Two more people have fallen victim to online car sale scams, prompting the police to issue a new warning to would-be buyers.
Both incidents occurred at the weekend.
In one of the incidents, a would-be buyer was relieved of $14,000 in Castries, and in the other, a man who went to a meeting in the north of the Island to buy a vehicle encountered some armed thugs who assaulted him and took his cash.
Police Inspector Shervon Matthieu of the Criminal Investigations Department (CID) issued the following advice:
Purchasing a vehicle from an unknown online seller can be risky, as it can expose you to the possibility of fraud or other crimes. To reduce the risks involved in such a transaction, here are some safety tips to keep in mind:
Verify the seller’s identity and credentials: Before proceeding with any transaction, make sure that you know who you’re dealing with. Ask the seller for their name, address, and phone number, and verify that the information is accurate. Also, ask for their driver’s license and registration to confirm their identity.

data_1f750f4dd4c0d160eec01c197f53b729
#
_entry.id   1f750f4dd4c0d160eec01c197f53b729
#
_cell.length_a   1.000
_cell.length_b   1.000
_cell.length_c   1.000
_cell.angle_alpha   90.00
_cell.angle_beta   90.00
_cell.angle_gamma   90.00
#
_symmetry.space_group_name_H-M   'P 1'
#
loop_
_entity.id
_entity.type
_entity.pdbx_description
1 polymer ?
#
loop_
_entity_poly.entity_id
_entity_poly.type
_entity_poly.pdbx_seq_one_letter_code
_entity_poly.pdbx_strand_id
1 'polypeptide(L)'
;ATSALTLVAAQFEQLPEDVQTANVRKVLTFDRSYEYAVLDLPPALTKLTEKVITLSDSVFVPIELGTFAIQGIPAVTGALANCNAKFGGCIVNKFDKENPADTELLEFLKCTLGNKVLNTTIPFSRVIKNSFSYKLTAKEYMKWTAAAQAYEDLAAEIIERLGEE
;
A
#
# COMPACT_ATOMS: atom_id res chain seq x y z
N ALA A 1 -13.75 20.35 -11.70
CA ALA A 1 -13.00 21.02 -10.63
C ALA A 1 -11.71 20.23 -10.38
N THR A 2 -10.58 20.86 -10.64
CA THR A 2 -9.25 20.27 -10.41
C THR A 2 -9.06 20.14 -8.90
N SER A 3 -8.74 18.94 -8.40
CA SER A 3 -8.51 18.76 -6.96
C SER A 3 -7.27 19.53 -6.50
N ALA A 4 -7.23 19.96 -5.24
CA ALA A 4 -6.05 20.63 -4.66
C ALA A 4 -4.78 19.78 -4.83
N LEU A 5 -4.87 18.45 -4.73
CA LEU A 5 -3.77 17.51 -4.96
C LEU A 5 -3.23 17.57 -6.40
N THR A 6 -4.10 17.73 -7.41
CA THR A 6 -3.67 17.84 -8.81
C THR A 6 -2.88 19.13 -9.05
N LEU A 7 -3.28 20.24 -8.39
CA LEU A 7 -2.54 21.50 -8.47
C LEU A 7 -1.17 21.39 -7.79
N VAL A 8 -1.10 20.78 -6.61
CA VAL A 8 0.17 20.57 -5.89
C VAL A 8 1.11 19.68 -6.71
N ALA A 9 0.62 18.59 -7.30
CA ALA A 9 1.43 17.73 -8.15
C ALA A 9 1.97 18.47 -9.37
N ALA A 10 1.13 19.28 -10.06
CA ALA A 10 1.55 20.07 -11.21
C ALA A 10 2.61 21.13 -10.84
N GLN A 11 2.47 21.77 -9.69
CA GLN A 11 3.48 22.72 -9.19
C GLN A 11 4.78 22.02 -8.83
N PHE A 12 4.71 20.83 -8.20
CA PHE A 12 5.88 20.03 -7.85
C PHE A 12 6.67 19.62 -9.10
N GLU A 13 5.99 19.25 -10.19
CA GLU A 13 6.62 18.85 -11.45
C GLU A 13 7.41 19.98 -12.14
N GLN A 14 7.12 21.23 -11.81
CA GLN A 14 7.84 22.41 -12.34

Conduct a background check: Use online search engines or social media to learn more about the seller’s background, reputation, and history.
Inspect the vehicle thoroughly: If possible, inspect the vehicle in person before buying it. Check for any signs of damage, wear and tear, or other defects. You can also ask for a vehicle history report to see if the car has been in any accidents or has any outstanding liens.
Use a safe payment method: Avoid sending cash or wire transfers to unknown sellers. Instead, use a secure payment method like PayPal or a credit card, which offer protection against fraud and can help you recover your money if something goes wrong.
Meet in a public place: If you decide to meet the seller in person, choose a public place like a coffee shop or a mall. Don’t go alone and let someone know where you’re going and who you’re meeting.
Trust your instincts: If something feels off or too good to be true, it probably is. If you have any doubts or concerns about the seller or the transaction, trust your instincts and walk away.
Headline photo: Inspector Shervon Matthieu